Amelia Earhart Mystery Investigation
Millions were out of work, people were wondering about the future of our nation, and the Great Depression was hitting hard. America may have been down on its luck — but boundary and record-breaking pilot Amelia Earhart was a woman determined to defy the hopelessness that the country was facing. Tragically, on July 2, 1937, Amelia Earhart and co-pilot Fred Noonan disappeared during a flight from New Guinea to Howland Island in the South Pacific, during a historic attempt to fly around the world. Their flight didn’t make it.
Amelia Earhart was nearing her 40th birthday when she decided she wanted to fly around the world. Her plane had been damaged the previous year, but she was determined to get the twin engine Lockheed Electra running again. She and Noonan departed for their trip from Miami on June 1. Their 29,000-mile journey was not an easy route. The two stopped in Lae New Guinea just to find out they had only covered 7,000 miles. They were going off of inaccurate maps, and their plane could only hold a certain amount of fuel. They took some unnecessary items off the plane, filled it with extra fuel, and began their last leg to Howland Island.
The island was essentially in the middle of the Pacific, and was difficult to reach via radio transitions. At 8:45 am, the Itasca (United States Coast Guard boat) received their last report from Earhart’s plane: “We are running north and south.” By July 19, rescue attempts for the plane had ceased, after spending $4 million on the search. A total of 250,000 square miles were covered while rescue missions searched for all evidence leading to the crash.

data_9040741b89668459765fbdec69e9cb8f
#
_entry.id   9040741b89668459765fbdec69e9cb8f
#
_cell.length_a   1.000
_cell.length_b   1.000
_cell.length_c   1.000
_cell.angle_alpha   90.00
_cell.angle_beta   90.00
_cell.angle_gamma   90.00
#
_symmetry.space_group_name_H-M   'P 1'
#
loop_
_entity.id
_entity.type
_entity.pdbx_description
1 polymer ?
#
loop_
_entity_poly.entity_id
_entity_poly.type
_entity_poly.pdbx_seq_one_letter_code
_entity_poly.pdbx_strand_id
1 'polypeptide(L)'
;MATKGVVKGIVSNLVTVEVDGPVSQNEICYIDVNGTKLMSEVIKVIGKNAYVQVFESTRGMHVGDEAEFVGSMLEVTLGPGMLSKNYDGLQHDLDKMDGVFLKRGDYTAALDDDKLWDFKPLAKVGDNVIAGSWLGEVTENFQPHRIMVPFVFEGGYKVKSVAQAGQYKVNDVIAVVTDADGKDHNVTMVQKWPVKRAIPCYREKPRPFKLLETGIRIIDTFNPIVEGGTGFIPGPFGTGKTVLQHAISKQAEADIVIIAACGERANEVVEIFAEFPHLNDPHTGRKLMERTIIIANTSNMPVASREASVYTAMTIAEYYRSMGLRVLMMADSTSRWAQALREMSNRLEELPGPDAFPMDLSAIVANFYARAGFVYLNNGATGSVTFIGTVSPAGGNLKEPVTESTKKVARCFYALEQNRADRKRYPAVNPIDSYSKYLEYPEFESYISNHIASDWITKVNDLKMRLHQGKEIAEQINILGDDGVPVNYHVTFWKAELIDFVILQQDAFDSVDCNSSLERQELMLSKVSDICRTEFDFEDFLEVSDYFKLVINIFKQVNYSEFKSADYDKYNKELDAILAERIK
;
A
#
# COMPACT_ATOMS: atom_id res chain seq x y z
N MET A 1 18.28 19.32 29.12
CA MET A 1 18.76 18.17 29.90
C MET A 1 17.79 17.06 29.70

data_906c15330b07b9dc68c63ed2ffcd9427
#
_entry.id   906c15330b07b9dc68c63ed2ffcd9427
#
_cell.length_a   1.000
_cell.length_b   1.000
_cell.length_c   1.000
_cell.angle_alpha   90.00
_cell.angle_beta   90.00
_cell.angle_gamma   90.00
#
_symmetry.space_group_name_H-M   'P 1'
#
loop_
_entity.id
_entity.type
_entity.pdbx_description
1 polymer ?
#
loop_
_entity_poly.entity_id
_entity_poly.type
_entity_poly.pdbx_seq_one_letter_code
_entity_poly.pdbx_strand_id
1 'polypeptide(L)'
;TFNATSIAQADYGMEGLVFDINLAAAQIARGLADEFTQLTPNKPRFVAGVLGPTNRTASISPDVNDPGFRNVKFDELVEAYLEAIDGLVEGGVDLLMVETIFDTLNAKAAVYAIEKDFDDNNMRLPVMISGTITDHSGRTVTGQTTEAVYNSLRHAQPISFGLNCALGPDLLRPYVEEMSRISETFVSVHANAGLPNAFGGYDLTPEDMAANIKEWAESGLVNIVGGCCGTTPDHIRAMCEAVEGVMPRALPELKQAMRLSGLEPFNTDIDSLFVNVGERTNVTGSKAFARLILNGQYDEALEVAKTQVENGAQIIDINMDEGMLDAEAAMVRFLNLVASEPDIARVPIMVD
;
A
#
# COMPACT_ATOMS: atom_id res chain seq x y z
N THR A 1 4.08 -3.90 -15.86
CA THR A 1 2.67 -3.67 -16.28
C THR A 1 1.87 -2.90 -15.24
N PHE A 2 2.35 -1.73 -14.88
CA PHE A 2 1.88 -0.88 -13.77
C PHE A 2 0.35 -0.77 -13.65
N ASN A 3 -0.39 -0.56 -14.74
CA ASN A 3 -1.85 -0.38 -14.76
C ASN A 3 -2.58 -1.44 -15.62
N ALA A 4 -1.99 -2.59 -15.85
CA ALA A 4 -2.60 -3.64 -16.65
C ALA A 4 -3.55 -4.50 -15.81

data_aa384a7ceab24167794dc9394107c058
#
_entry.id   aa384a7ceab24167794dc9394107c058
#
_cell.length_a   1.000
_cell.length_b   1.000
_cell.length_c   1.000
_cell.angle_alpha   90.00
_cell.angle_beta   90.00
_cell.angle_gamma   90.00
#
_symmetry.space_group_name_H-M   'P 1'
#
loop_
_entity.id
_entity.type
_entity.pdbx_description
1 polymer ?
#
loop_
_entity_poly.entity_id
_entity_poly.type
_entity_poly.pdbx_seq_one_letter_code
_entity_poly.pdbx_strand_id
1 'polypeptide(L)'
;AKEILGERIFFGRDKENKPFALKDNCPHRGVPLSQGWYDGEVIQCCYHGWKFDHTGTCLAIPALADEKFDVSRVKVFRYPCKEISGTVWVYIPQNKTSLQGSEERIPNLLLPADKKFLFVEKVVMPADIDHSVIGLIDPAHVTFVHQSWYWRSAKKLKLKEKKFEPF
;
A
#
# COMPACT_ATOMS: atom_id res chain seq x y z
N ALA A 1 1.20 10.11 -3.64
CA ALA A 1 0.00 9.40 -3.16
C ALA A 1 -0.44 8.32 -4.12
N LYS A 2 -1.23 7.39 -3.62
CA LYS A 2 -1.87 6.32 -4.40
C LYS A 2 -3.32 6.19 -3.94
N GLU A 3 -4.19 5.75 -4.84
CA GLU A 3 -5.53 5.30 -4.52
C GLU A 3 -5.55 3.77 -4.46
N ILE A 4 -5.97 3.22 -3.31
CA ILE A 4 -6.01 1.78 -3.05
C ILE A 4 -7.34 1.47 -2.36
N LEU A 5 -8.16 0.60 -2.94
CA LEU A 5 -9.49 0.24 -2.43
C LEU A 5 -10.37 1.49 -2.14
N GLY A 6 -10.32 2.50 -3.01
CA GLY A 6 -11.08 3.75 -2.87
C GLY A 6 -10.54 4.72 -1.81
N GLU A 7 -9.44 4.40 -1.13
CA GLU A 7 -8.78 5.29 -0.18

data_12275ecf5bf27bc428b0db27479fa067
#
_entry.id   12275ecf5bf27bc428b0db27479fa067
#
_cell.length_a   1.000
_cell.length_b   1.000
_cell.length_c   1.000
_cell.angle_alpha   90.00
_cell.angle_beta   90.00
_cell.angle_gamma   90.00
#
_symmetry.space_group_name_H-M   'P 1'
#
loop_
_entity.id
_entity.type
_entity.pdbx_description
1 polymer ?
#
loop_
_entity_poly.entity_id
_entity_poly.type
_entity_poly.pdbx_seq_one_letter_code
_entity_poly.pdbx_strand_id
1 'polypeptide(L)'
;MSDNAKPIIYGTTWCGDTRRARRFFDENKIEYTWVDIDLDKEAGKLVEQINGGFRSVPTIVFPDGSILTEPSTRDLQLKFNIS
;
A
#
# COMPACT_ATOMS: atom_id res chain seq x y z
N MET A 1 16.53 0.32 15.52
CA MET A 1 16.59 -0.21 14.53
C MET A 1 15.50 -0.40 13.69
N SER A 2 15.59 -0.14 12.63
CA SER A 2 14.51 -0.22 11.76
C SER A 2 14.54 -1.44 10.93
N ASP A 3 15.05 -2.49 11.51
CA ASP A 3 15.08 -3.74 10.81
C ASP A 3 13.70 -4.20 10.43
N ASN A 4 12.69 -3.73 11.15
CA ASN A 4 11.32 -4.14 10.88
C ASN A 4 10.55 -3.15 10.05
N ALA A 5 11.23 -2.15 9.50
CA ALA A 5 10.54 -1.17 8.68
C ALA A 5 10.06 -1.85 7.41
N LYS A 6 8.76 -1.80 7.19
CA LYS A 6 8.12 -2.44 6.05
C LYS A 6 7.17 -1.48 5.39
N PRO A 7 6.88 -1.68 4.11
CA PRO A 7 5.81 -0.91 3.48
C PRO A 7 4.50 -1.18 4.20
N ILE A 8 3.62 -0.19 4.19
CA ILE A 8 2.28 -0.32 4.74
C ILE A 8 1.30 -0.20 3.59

It has been 75 years since Earhart’s plane crashed – a flight that would have made her the first pilot ever to take the longest equatorial route around the globe. Since her departure, people have been honoring her courage each year. Her birthplace, Atchison, Kansas, has been turned into a memorial ground of all her accomplishments. Today we still celebrate her accomplishments — and this March, Secretary of State Hillary Clinton announced the State Department’s support of a new search to solve the mystery of Amelia Earhart’s plane crash.
According to reports, the effort was partly inspired by a photo discovered in 2010 — that may show the wheel of Earhart’s plane in the water off the remote island of Nikumaroro, in what is now the Pacific nation of Kiribati. The investigation will launch in July 2012. Bob Ballard, Titanic discoverer, will serve as adviser for The International Group for Historic Aircraft Recovery trip to Nikumaroro this summer. The historic expedition is expected to last 10-days.
While Amelia Earhart believed that her record-breaking flights would prove that women were equal in “jobs requiring intelligence, coordination, speed, coolness, and willpower,” today she continues to stand as a symbol of courage and perseverance — remembered for her willingness to face the odds, and aspire to ever greater heights of achievement.